Glucose-Dependent Insulinotropic Polypeptide Ameliorates Mild Traumatic Brain Injury-Induced Cognitive and Sensorimotor Deficits and Neuroinflammation in Rats

Yu Wen Yu, Tsung-hsun Hsieh, Kai-Yun Chen, John Chung Che Wu, Barry J. Hoffer, Nigel H Greig, Yazhou Li, Jing Huei Lai, Cheng-Fu Chang, Jia-Wei Lin, Yu Hsin Chen, Liang-Yo Yang, Yung-Hsiao Chiang

Research output: Contribution to journalArticle

15 Citations (Scopus)

Abstract

Mild traumatic brain injury (mTBI) is a major public health issue, representing 75-90% of all cases of TBI. In clinical settings, mTBI, which is defined as a Glascow Coma Scale (GCS) score of 13-15, can lead to various physical, cognitive, emotional, and psychological-related symptoms. To date, there are no pharmaceutical-based therapies to manage the development of the pathological deficits associated with mTBI. In this study, the neurotrophic and neuroprotective properties of glucose-dependent insulinotropic polypeptide (GIP), an incretin similar to glucagon-like peptide-1 (GLP-1), was investigated after its steady-state subcutaneous administration, focusing on behavior after mTBI in an in vivo animal model. The mTBI rat model was generated by a mild controlled cortical impact (mCCI) and used to evaluate the therapeutic potential of GIP. We used the Morris water maze and novel object recognition tests, which are tasks for spatial and recognition memory, respectively, to identify the putative therapeutic effects of GIP on cognitive function. Further, beam walking and the adhesive removal tests were used to evaluate locomotor activity and somatosensory functions in rats with and without GIP administration after mCCI lesion. Lastly, we used immunohistochemical (IHC) staining and Western blot analyses to evaluate the inflammatory markers, glial fibrillary acidic protein (GFAP), amyloid-β precursor protein (APP), and bone marrow tyrosine kinase gene in chromosome X (BMX) in animals with mTBI. GIP was well tolerated and ameliorated mTBI-induced memory impairments, poor balance, and sensorimotor deficits after initiation in the post-injury period. In addition, GIP mitigated mTBI-induced neuroinflammatory changes on GFAP, APP, and BMX protein levels. These findings suggest GIP has significant benefits in managing mTBI-related symptoms and represents a novel strategy for mTBI treatment.

Original languageEnglish
JournalJournal of Neurotrauma
DOIs
Publication statusPublished - May 9 2016

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Brain Concussion
Glucose
Peptides
Amyloidogenic Proteins
Protein Precursors
Glial Fibrillary Acidic Protein
Incretins
X-Linked Genes
Glucagon-Like Peptide 1
Therapeutic Uses
Locomotion
Coma
Adhesives
Protein-Tyrosine Kinases
Cognition
Walking
Animal Models
Public Health
Bone Marrow
Western Blotting

Cite this

Glucose-Dependent Insulinotropic Polypeptide Ameliorates Mild Traumatic Brain Injury-Induced Cognitive and Sensorimotor Deficits and Neuroinflammation in Rats. / Yu, Yu Wen; Hsieh, Tsung-hsun; Chen, Kai-Yun; Wu, John Chung Che; Hoffer, Barry J.; Greig, Nigel H; Li, Yazhou; Lai, Jing Huei; Chang, Cheng-Fu; Lin, Jia-Wei; Chen, Yu Hsin; Yang, Liang-Yo; Chiang, Yung-Hsiao.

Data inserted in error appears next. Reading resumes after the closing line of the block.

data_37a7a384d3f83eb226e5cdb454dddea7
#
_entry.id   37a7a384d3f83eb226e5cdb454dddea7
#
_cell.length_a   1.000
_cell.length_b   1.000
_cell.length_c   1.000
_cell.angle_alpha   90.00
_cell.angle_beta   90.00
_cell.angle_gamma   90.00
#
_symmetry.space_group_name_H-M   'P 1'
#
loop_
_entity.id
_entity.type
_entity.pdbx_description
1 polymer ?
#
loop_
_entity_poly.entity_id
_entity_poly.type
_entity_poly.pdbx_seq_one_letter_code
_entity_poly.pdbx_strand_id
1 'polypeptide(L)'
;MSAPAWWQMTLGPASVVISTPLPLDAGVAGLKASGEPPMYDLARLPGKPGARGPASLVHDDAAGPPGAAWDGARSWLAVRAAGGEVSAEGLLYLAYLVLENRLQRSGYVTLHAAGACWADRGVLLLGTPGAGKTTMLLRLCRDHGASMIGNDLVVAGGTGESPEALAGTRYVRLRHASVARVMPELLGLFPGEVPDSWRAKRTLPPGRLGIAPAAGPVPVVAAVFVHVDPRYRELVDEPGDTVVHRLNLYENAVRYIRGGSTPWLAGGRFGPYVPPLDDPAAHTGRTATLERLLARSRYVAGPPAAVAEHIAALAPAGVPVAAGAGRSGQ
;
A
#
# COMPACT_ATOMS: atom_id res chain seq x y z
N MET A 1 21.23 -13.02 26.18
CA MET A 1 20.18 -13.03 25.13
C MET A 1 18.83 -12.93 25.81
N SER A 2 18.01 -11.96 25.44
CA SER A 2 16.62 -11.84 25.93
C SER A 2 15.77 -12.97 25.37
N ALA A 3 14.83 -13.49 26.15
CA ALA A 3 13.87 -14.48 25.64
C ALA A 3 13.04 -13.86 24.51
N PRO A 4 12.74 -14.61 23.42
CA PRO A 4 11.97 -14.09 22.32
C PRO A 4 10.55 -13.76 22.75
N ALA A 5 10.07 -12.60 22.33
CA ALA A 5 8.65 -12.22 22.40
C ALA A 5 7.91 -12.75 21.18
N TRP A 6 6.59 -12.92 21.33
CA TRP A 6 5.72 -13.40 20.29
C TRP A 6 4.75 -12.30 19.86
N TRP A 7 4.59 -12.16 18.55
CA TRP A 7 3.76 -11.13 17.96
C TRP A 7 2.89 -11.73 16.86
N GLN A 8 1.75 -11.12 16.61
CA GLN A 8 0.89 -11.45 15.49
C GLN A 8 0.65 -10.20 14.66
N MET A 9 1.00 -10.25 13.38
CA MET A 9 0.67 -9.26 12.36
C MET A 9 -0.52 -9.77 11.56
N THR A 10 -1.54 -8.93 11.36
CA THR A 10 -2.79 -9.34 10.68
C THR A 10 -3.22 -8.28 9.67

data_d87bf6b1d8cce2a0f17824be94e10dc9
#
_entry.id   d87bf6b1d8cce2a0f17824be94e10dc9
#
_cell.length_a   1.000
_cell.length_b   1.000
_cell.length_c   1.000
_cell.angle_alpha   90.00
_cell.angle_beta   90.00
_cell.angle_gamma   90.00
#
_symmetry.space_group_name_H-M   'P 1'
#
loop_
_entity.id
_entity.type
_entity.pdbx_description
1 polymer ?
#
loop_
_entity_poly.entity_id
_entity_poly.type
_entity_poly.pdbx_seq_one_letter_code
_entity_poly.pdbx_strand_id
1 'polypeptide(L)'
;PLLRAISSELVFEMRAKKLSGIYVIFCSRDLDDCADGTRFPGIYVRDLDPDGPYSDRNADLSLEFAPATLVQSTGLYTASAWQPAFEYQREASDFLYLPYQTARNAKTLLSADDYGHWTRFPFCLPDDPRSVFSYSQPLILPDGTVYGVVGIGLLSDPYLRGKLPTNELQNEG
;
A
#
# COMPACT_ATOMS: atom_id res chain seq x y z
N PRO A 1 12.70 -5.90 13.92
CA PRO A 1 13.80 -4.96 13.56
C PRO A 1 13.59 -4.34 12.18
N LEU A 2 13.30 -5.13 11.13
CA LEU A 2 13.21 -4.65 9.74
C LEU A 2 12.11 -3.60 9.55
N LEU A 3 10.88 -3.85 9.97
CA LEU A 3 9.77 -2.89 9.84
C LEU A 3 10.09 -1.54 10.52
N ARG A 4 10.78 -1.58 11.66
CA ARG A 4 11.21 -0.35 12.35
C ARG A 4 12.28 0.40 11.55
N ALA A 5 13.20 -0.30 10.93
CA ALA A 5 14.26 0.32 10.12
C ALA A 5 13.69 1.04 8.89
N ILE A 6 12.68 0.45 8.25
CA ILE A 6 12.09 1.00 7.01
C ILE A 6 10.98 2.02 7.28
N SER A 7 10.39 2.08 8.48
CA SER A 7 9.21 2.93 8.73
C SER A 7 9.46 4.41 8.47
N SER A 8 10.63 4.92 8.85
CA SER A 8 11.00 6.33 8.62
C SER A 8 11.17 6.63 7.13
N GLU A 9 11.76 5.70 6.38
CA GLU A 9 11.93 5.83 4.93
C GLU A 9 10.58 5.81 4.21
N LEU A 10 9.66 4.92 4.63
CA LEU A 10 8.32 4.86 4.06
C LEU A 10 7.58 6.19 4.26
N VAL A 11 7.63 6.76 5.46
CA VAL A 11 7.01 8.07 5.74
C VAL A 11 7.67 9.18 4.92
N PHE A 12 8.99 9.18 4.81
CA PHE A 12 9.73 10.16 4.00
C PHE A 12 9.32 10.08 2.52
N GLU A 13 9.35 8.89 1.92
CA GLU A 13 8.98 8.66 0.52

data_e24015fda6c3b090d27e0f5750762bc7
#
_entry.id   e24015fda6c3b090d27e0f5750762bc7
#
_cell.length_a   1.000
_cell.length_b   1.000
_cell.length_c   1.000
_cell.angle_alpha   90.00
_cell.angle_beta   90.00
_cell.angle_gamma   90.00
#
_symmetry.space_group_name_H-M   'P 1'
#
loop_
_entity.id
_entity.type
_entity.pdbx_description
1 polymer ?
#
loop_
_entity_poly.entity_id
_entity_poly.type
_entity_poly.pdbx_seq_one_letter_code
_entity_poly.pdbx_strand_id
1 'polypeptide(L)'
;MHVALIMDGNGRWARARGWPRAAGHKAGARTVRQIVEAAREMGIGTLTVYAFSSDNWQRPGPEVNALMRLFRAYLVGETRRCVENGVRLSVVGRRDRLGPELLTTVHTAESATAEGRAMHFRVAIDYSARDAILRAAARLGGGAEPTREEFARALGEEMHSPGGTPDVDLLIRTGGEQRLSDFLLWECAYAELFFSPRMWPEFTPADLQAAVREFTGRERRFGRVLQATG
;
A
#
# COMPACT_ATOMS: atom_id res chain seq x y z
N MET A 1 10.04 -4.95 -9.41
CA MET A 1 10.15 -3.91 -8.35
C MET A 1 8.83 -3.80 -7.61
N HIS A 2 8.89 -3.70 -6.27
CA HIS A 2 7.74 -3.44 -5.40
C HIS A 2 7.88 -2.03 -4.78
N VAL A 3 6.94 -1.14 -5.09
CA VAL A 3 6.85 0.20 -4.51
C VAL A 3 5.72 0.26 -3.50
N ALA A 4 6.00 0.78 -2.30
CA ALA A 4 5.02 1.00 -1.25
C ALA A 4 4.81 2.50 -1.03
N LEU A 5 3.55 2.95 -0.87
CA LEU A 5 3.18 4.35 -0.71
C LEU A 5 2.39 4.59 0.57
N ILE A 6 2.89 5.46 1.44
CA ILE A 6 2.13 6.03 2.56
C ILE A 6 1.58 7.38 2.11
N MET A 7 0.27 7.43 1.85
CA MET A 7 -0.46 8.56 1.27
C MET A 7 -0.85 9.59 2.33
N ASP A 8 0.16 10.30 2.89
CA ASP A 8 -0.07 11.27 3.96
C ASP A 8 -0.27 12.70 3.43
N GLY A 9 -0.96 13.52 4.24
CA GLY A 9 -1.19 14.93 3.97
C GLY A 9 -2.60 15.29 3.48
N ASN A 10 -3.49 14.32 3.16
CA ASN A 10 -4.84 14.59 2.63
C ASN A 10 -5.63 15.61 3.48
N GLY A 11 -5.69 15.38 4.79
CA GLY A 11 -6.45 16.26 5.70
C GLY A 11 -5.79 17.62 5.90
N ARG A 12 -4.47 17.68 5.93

In: Journal of Neurotrauma, 09.05.2016.

Research output: Contribution to journalArticle

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abstract = "Mild traumatic brain injury (mTBI) is a major public health issue, representing 75-90{\%} of all cases of TBI. In clinical settings, mTBI, which is defined as a Glascow Coma Scale (GCS) score of 13-15, can lead to various physical, cognitive, emotional, and psychological-related symptoms. To date, there are no pharmaceutical-based therapies to manage the development of the pathological deficits associated with mTBI. In this study, the neurotrophic and neuroprotective properties of glucose-dependent insulinotropic polypeptide (GIP), an incretin similar to glucagon-like peptide-1 (GLP-1), was investigated after its steady-state subcutaneous administration, focusing on behavior after mTBI in an in vivo animal model. The mTBI rat model was generated by a mild controlled cortical impact (mCCI) and used to evaluate the therapeutic potential of GIP. We used the Morris water maze and novel object recognition tests, which are tasks for spatial and recognition memory, respectively, to identify the putative therapeutic effects of GIP on cognitive function. Further, beam walking and the adhesive removal tests were used to evaluate locomotor activity and somatosensory functions in rats with and without GIP administration after mCCI lesion. Lastly, we used immunohistochemical (IHC) staining and Western blot analyses to evaluate the inflammatory markers, glial fibrillary acidic protein (GFAP), amyloid-β precursor protein (APP), and bone marrow tyrosine kinase gene in chromosome X (BMX) in animals with mTBI. GIP was well tolerated and ameliorated mTBI-induced memory impairments, poor balance, and sensorimotor deficits after initiation in the post-injury period. In addition, GIP mitigated mTBI-induced neuroinflammatory changes on GFAP, APP, and BMX protein levels. These findings suggest GIP has significant benefits in managing mTBI-related symptoms and represents a novel strategy for mTBI treatment.",
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